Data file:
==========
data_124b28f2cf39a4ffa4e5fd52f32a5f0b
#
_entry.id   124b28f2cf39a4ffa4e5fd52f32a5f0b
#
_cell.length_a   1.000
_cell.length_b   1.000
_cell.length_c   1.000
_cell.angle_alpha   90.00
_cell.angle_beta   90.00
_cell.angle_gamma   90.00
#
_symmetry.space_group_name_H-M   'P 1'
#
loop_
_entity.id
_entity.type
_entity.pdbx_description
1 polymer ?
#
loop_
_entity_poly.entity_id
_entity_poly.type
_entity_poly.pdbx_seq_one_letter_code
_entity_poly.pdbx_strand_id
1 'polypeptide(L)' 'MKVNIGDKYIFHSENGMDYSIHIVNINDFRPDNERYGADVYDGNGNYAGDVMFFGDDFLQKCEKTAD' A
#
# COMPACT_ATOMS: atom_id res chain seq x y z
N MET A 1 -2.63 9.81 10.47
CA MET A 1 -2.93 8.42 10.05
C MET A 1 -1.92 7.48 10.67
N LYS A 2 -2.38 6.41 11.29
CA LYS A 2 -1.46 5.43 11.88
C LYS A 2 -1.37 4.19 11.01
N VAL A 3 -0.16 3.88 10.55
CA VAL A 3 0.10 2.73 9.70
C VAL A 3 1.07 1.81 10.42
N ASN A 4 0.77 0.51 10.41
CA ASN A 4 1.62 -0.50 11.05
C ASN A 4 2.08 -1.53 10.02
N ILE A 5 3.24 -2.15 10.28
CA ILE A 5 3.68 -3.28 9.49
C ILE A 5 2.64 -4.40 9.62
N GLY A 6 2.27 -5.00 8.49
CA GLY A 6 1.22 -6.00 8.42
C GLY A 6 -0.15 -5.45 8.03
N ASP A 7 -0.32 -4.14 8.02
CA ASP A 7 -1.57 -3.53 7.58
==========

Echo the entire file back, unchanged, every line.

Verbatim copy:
data_124b28f2cf39a4ffa4e5fd52f32a5f0b
#
_entry.id   124b28f2cf39a4ffa4e5fd52f32a5f0b
#
_cell.length_a   1.000
_cell.length_b   1.000
_cell.length_c   1.000
_cell.angle_alpha   90.00
_cell.angle_beta   90.00
_cell.angle_gamma   90.00
#
_symmetry.space_group_name_H-M   'P 1'
#
loop_
_entity.id
_entity.type
_entity.pdbx_description
1 polymer ?
#
loop_
_entity_poly.entity_id
_entity_poly.type
_entity_poly.pdbx_seq_one_letter_code
_entity_poly.pdbx_strand_id
1 'polypeptide(L)' 'MKVNIGDKYIFHSENGMDYSIHIVNINDFRPDNERYGADVYDGNGNYAGDVMFFGDDFLQKCEKTAD' A
#
# COMPACT_ATOMS: atom_id res chain seq x y z
N MET A 1 -2.63 9.81 10.47
CA MET A 1 -2.93 8.42 10.05
C MET A 1 -1.92 7.48 10.67
N LYS A 2 -2.38 6.41 11.29
CA LYS A 2 -1.46 5.43 11.88
C LYS A 2 -1.37 4.19 11.01
N VAL A 3 -0.16 3.88 10.55
CA VAL A 3 0.10 2.73 9.70
C VAL A 3 1.07 1.81 10.42
N ASN A 4 0.77 0.51 10.41
CA ASN A 4 1.62 -0.50 11.05
C ASN A 4 2.08 -1.53 10.02
N ILE A 5 3.24 -2.15 10.28
CA ILE A 5 3.68 -3.28 9.49
C ILE A 5 2.64 -4.40 9.62
N GLY A 6 2.27 -5.00 8.49
CA GLY A 6 1.22 -6.00 8.42
C GLY A 6 -0.15 -5.45 8.03
N ASP A 7 -0.32 -4.14 8.02
CA ASP A 7 -1.57 -3.53 7.58